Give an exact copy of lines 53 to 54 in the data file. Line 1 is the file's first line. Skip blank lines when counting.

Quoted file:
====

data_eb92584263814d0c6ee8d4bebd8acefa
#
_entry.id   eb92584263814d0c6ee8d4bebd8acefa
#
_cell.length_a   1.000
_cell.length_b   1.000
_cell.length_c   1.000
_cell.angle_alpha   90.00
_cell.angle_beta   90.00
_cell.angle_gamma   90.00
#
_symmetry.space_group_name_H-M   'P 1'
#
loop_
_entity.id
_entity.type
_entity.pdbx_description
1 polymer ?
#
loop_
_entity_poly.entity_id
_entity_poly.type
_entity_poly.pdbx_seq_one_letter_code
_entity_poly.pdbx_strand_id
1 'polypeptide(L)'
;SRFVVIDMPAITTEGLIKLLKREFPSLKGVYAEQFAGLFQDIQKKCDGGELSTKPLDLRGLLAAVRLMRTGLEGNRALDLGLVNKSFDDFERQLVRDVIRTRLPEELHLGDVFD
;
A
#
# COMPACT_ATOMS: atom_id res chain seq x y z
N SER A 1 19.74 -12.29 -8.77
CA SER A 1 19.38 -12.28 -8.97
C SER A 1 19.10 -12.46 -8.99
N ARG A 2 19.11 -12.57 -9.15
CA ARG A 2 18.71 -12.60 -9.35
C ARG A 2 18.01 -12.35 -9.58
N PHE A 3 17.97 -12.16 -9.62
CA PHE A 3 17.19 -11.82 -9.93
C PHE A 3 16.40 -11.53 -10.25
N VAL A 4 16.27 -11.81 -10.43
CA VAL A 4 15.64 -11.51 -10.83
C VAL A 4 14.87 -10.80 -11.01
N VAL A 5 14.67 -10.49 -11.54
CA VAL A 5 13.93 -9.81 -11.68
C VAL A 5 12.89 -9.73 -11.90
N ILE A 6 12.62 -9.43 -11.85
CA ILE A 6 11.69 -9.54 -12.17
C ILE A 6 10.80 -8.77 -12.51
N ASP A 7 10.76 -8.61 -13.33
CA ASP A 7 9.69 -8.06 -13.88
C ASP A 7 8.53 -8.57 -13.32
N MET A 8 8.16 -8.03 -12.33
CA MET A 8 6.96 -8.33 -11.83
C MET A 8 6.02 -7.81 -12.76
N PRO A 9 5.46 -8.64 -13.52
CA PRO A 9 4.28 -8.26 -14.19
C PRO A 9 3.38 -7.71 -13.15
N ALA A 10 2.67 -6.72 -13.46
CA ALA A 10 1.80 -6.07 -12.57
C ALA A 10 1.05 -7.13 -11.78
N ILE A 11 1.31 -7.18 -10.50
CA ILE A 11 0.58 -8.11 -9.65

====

CA MET A 8 6.96 -8.33 -11.83
C MET A 8 6.02 -7.81 -12.76